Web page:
The latest updates on the building of the Greta T (as of July 12):
My apologies for the dearth of updates but I have had my head down and have been working hard (with Skip Izon, the builder and designer) to get the boat finished and ready for the journey. Now that the restrictions are being eased we are working 5 days a week from 8 – 4 with 20 minutes for lunch and a 15 minutes break in the afternoons.
I am thinking of changing my middle name to “Sandy” as that has been a dominant feature of the work – sanding and fairing the rudder and centreboard and fabricating the mast and boom holders (the unusually shaped piece that allows the masts to rotate and tilt at the same time).
In the pictures below you can see how I first made the holders in rigid foam (insulation material) as one piece that separates into two halves. The second picture shows them taped off for fibreglassing. This will be removed from the form/mold and the foam on the inside shaped to make another fibreglass part that will take the mast and boom. These will then be further shaped and sanded and faired before joining the two parts into one unit that will be coated with multiple layers of special carbon fibre cloth for stiffness to resist the forces on the mast and boom from sailing. The colour scheme is a result of the rolls of electrical tape that I had – pretty jazzy, eh? The shiny tape allows the fibreglass to be removed from the form easily, but just to be sure I waxed and buffed it as well.
The small “bulge” at the front is to provide an internal cross-sectional strengthening piece to stiffen the boom (holds the sail at the bottom edge). On conventional sail rigs, there is a pivoting piece called a “gooseneck” that holds the boom to the mast and some rope/pulley arrangement called a “boom vang” to hold it down and help shape the sail. The Greta T is a very different boat in that there is no room for this – the mast and boom form a rigid (almost 90 degree) angle.
It is these many small details which are “different” to your average boat that make the Greta T unique, but are time consuming to figure out and build. Since this is likely the only/last boat that I will ever build I have decided that nothing ventured, nothing gained will be our motto. Skip and I are fairly sure the design is fast, that the boat will be robust and safe, and that the decidedly different systems for rowing and holding the mast and sails will all work as intended. We have a backup plan (a slightly more conventional system for the masts and sails) but I really hope we don’t have to use it!
The oar holders are another part that has taken a lot of time and thinking/problem-solving. Basically we needed a unit that would hold the EZ row units at the right height and angle to the water and withstand the stresses that the rowing motion generates but still allow the oar units to be detached for sailing. We came up with a two part system (a box that is bolted to the rowing unit and then drops on top of the “adapter shape” that is attached to the boat. Skip built and shaped pink foam into this shape then fibreglassed and added carbon fibre to it. The system of bolts to attach it to the hull required carefully fitted blocks inside, each shaped to the curve of the hull.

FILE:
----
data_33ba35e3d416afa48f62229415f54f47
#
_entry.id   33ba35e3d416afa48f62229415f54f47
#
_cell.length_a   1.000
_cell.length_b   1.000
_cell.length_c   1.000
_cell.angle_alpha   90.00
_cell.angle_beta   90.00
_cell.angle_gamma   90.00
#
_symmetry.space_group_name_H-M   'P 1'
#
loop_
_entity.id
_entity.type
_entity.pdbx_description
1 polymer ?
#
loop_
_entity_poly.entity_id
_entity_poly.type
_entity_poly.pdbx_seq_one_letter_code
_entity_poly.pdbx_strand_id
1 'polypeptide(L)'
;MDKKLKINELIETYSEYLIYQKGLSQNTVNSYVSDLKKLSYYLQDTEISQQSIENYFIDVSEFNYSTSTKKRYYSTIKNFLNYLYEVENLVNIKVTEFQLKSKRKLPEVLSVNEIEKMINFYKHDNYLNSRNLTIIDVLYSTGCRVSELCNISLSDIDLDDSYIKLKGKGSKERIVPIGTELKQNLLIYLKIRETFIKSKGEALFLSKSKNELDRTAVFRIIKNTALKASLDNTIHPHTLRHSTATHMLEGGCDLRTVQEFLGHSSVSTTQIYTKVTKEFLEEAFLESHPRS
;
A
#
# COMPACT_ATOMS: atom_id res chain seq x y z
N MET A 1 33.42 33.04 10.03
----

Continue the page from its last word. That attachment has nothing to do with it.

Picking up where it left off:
Here you can see the two shapes – the long narrow parts will face forward and are shaped to cut the water cleanly if the boat is heeled while sailing. The raised “pad” on the top is to snugly hold the box part which is bolted to the EZ row unit. Two rope straps with a purchase system of small pulleys will hold it all in place. The idea is that I will row if the wind is light and then as it increases, detach the oar unit and stow it in the stern in specially shaped holders. The black (for now, as it will be painted grey to match the hull colour) “receiver” shape gets left on for sailing.
I realize as I re-read this post that it is a bit technical and perhaps more of interest to those who are really into sailing and boat-building. So here’s something a bit more personal, while still part of our building process.
We needed two laminated curved wood pieces (one for the stern to support the rudder post and fittings and the other to stiffen the mid-ship bulkhead which supports the main mast). We made these from 5 thin (1/8”) slats epoxied in layers (with two carbon fibre layers) and clamped on a curved form. The curve mimics the curve of the fore deck and is derived from a mathematical curve called the “bell” curve or normal distribution – a shape that my mathematical self finds highly pleasing.
The top layer we made from some 60 year old mahogany bequeathed to me by my father, Jack Robertson, who was a skilled amateur woodworker; it was an off-cut from a built-in wardrobe he made for our family home in Hamilton. I have included the picture of the lamination in the clamps and one of the two finished pieces. So I will be traveling with a nice little memory of my Dad and our home on Concession Street with me! As the offspring of a pack-rat I obviously inherited the gene.